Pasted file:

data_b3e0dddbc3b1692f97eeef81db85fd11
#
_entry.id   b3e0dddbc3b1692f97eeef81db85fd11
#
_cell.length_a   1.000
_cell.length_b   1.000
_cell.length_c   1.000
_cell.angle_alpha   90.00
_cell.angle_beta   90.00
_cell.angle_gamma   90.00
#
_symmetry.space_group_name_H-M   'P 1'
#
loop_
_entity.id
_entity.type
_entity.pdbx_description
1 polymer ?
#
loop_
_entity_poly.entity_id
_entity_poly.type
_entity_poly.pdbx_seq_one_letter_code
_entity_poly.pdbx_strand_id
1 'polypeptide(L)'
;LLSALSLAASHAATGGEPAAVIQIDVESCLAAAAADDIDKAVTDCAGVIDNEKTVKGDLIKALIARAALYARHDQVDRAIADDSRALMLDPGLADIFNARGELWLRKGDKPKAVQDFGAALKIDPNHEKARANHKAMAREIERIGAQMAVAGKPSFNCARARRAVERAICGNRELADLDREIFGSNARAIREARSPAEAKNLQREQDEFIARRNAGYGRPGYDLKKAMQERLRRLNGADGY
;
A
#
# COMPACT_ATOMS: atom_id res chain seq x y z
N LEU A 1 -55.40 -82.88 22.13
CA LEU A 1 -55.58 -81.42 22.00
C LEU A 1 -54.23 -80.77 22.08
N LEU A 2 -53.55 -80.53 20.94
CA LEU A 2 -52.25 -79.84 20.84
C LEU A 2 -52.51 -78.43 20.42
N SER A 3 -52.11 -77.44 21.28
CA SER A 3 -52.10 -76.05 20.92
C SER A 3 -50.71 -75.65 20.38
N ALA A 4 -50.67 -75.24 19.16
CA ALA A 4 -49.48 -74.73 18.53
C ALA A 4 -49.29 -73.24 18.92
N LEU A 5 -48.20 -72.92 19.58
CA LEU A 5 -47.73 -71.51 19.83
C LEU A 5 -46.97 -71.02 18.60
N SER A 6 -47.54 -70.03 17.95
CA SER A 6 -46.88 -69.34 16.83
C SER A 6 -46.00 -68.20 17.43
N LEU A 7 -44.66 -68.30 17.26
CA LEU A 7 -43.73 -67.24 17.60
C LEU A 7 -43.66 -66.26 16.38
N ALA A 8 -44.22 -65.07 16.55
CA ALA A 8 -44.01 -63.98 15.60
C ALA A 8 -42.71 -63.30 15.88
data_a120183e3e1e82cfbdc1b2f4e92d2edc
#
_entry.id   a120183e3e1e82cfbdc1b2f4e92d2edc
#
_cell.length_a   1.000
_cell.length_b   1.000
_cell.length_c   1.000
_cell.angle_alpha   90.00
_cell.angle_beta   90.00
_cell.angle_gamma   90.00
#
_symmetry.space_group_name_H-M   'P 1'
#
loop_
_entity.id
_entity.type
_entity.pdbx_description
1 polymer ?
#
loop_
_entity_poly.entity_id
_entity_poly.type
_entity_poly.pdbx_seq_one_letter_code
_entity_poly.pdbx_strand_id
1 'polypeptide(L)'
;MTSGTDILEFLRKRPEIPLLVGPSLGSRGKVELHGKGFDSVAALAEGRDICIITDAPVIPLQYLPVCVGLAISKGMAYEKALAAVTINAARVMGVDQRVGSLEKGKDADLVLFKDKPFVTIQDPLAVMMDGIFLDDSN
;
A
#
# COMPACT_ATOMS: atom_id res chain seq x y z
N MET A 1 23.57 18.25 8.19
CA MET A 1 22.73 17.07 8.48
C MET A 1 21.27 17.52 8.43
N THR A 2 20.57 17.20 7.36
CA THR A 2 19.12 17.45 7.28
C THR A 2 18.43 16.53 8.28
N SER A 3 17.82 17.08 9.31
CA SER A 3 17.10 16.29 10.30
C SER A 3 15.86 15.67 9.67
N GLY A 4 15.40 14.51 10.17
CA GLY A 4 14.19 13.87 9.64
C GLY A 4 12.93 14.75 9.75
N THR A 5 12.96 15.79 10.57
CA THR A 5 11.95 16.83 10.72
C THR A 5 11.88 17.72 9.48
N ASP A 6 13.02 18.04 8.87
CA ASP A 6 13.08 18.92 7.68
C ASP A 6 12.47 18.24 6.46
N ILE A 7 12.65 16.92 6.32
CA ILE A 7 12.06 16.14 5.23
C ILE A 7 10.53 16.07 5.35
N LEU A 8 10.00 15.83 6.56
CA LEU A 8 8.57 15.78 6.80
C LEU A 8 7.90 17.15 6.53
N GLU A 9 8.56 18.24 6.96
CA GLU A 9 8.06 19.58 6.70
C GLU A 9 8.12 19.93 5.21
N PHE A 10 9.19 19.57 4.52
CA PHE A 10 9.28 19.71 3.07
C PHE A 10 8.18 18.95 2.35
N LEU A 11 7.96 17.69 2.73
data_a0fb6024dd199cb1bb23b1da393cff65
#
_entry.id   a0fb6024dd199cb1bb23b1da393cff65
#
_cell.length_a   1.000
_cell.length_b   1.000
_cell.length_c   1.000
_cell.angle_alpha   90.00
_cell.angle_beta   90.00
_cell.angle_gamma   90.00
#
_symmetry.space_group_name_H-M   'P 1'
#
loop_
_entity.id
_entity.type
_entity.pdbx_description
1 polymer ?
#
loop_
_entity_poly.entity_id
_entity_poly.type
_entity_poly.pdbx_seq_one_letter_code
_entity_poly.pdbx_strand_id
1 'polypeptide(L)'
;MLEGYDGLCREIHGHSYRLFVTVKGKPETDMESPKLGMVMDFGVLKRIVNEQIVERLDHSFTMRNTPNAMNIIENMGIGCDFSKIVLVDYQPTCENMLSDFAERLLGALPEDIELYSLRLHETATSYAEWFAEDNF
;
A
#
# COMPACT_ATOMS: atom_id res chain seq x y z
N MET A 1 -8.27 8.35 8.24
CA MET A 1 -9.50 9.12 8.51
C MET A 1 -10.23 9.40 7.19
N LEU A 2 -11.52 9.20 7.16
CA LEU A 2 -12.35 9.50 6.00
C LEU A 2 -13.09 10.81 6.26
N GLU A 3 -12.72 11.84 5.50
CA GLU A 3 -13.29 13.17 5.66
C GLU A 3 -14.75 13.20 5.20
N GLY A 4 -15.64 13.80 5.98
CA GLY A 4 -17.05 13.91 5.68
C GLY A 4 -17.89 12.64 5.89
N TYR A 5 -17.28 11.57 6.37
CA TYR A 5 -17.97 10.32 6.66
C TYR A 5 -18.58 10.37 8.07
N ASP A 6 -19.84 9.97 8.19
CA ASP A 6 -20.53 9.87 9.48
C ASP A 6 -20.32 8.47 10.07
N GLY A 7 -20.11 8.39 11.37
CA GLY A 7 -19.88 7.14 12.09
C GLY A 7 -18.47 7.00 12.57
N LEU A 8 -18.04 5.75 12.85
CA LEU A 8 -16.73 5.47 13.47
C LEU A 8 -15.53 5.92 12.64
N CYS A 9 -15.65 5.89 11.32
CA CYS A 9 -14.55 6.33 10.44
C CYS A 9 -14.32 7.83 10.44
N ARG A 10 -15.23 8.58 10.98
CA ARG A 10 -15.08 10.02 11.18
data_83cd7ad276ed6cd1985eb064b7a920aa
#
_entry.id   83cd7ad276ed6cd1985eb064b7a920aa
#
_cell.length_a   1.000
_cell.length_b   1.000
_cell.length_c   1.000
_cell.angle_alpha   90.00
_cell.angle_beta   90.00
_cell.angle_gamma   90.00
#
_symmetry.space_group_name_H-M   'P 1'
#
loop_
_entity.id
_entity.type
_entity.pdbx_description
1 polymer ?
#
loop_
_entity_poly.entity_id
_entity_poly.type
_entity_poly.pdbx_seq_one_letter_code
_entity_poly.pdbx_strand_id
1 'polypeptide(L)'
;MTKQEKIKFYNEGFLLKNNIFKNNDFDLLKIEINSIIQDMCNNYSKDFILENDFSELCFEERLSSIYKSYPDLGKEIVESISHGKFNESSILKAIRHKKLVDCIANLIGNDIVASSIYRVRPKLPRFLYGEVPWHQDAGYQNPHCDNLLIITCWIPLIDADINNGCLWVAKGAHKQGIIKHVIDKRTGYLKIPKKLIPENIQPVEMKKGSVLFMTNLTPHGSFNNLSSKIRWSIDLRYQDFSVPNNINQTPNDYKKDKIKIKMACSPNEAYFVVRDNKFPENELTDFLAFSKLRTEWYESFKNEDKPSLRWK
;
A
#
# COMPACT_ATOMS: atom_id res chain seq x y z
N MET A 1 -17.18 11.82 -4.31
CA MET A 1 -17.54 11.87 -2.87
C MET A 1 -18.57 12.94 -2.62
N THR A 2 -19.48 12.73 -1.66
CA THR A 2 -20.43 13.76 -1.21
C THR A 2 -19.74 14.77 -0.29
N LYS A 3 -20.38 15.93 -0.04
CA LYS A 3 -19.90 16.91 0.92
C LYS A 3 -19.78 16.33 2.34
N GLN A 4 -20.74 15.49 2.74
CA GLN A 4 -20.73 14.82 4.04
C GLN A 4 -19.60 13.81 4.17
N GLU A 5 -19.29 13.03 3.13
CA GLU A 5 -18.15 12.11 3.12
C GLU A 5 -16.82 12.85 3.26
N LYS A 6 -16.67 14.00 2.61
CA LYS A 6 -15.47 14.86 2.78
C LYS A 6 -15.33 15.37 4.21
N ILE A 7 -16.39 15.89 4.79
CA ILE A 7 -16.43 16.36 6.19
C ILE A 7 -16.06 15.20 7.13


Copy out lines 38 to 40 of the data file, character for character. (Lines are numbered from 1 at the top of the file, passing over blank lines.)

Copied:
CA SER A 3 -52.10 -76.05 20.92
C SER A 3 -50.71 -75.65 20.38
N ALA A 4 -50.67 -75.24 19.16